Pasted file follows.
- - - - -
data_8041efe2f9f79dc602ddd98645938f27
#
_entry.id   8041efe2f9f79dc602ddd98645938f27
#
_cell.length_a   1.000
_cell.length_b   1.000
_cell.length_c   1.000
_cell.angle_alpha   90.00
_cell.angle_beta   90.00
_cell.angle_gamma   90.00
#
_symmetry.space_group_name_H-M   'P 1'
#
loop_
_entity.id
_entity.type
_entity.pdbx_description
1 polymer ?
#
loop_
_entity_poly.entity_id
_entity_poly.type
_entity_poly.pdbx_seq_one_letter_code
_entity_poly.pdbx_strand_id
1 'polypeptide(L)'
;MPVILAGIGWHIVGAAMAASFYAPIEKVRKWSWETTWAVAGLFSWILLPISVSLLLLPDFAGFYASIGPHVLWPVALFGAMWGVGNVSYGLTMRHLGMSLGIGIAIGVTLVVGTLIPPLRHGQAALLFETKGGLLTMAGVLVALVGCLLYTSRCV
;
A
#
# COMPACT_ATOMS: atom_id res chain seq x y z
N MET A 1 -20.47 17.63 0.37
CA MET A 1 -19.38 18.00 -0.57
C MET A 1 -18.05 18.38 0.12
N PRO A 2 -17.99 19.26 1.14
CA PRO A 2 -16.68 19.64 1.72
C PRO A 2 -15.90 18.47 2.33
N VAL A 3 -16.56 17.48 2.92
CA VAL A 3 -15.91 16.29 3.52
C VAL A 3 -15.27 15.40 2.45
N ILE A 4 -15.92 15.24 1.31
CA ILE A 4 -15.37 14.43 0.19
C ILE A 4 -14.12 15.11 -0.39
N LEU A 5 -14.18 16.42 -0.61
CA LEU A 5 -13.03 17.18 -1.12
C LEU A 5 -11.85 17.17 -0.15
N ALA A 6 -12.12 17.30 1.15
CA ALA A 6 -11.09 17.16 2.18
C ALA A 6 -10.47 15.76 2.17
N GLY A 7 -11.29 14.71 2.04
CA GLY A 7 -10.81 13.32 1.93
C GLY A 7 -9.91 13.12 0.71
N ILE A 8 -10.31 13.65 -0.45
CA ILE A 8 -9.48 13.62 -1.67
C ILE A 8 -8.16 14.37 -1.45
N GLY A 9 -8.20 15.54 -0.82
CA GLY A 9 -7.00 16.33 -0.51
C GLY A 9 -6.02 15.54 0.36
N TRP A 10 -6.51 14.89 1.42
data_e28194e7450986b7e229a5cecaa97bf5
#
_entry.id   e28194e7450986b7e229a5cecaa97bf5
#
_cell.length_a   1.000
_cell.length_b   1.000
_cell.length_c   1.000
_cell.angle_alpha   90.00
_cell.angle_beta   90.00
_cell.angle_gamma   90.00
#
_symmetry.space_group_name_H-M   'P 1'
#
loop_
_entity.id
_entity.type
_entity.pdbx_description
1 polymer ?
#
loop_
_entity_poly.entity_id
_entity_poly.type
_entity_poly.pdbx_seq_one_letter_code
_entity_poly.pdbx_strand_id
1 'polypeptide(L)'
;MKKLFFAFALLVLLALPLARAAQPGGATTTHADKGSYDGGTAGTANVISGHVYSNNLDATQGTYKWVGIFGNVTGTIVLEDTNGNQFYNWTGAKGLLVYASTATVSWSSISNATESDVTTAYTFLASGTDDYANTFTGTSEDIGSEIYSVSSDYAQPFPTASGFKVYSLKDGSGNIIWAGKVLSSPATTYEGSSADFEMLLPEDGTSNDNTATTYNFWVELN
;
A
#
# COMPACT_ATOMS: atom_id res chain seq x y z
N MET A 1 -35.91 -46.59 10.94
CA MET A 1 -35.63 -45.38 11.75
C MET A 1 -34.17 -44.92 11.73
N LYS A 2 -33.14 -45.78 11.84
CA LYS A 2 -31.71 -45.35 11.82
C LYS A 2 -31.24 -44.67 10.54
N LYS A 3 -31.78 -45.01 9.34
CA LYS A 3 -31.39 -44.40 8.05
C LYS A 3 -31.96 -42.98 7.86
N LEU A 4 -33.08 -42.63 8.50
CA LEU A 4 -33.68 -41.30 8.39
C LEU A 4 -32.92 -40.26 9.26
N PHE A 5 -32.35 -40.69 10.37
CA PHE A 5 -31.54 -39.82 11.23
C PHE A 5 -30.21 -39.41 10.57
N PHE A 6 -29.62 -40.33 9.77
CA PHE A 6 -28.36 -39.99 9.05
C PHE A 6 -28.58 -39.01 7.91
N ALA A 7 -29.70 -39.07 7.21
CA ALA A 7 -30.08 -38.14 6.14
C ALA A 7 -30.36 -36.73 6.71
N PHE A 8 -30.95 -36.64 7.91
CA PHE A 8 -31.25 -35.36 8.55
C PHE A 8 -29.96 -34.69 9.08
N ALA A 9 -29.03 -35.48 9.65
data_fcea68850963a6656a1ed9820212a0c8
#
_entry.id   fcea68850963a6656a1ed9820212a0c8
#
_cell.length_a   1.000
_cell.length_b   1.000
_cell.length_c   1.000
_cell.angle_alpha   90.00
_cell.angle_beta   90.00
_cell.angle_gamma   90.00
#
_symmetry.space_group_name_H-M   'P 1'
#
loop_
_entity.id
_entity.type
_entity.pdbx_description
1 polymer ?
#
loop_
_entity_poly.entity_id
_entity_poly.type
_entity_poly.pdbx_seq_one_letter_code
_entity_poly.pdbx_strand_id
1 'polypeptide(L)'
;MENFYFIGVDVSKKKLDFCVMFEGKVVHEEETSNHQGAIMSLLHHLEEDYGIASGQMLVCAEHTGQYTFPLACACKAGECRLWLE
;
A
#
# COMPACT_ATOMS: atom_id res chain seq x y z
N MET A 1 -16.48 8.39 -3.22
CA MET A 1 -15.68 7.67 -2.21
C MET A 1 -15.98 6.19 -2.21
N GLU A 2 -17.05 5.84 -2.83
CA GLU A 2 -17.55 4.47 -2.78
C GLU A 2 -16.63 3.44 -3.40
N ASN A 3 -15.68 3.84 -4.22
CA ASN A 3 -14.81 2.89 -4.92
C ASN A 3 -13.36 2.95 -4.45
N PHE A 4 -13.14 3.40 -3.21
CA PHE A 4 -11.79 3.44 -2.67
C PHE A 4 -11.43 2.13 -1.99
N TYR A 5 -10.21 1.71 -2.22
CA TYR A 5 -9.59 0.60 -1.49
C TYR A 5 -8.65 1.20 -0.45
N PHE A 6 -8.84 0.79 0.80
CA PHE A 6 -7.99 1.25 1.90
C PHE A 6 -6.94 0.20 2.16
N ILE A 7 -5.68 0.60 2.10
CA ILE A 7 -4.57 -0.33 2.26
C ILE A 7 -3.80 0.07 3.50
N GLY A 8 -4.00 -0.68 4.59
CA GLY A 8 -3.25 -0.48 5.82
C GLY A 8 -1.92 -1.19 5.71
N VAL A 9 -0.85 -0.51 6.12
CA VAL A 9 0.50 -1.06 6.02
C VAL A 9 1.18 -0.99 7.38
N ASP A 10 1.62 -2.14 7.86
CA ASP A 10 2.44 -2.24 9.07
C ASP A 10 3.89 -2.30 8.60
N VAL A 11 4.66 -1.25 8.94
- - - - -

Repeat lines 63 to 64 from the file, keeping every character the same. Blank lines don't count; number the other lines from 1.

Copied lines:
_cell.length_a   1.000
_cell.length_b   1.000